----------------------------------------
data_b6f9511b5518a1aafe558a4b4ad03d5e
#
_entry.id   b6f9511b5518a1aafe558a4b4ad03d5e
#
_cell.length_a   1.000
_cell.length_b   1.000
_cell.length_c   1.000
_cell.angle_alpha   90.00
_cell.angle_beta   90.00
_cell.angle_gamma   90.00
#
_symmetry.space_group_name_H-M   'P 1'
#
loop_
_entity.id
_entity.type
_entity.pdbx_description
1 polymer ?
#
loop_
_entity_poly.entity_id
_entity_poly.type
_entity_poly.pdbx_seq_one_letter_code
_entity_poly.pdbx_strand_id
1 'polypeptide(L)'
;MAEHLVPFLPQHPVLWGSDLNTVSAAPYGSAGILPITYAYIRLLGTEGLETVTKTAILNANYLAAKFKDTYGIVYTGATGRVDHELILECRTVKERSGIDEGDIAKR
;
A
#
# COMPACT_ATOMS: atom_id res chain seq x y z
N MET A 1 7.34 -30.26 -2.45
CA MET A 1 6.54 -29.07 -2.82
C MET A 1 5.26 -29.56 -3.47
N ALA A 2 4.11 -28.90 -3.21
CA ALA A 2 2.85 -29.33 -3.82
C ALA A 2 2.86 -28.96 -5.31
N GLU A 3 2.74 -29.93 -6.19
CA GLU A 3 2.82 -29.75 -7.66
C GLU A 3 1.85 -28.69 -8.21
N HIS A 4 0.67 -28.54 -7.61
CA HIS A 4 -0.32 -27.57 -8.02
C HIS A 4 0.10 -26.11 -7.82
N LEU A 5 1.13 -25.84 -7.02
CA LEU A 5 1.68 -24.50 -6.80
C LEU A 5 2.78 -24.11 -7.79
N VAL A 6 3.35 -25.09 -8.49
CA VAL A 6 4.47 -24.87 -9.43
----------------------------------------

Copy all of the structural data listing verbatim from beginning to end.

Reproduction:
data_b6f9511b5518a1aafe558a4b4ad03d5e
#
_entry.id   b6f9511b5518a1aafe558a4b4ad03d5e
#
_cell.length_a   1.000
_cell.length_b   1.000
_cell.length_c   1.000
_cell.angle_alpha   90.00
_cell.angle_beta   90.00
_cell.angle_gamma   90.00
#
_symmetry.space_group_name_H-M   'P 1'
#
loop_
_entity.id
_entity.type
_entity.pdbx_description
1 polymer ?
#
loop_
_entity_poly.entity_id
_entity_poly.type
_entity_poly.pdbx_seq_one_letter_code
_entity_poly.pdbx_strand_id
1 'polypeptide(L)'
;MAEHLVPFLPQHPVLWGSDLNTVSAAPYGSAGILPITYAYIRLLGTEGLETVTKTAILNANYLAAKFKDTYGIVYTGATGRVDHELILECRTVKERSGIDEGDIAKR
;
A
#
# COMPACT_ATOMS: atom_id res chain seq x y z
N MET A 1 7.34 -30.26 -2.45
CA MET A 1 6.54 -29.07 -2.82
C MET A 1 5.26 -29.56 -3.47
N ALA A 2 4.11 -28.90 -3.21
CA ALA A 2 2.85 -29.33 -3.82
C ALA A 2 2.86 -28.96 -5.31
N GLU A 3 2.74 -29.93 -6.19
CA GLU A 3 2.82 -29.75 -7.66
C GLU A 3 1.85 -28.69 -8.21
N HIS A 4 0.67 -28.54 -7.61
CA HIS A 4 -0.32 -27.57 -8.02
C HIS A 4 0.10 -26.11 -7.82
N LEU A 5 1.13 -25.84 -7.02
CA LEU A 5 1.68 -24.50 -6.80
C LEU A 5 2.78 -24.11 -7.79
N VAL A 6 3.35 -25.09 -8.49
CA VAL A 6 4.47 -24.87 -9.43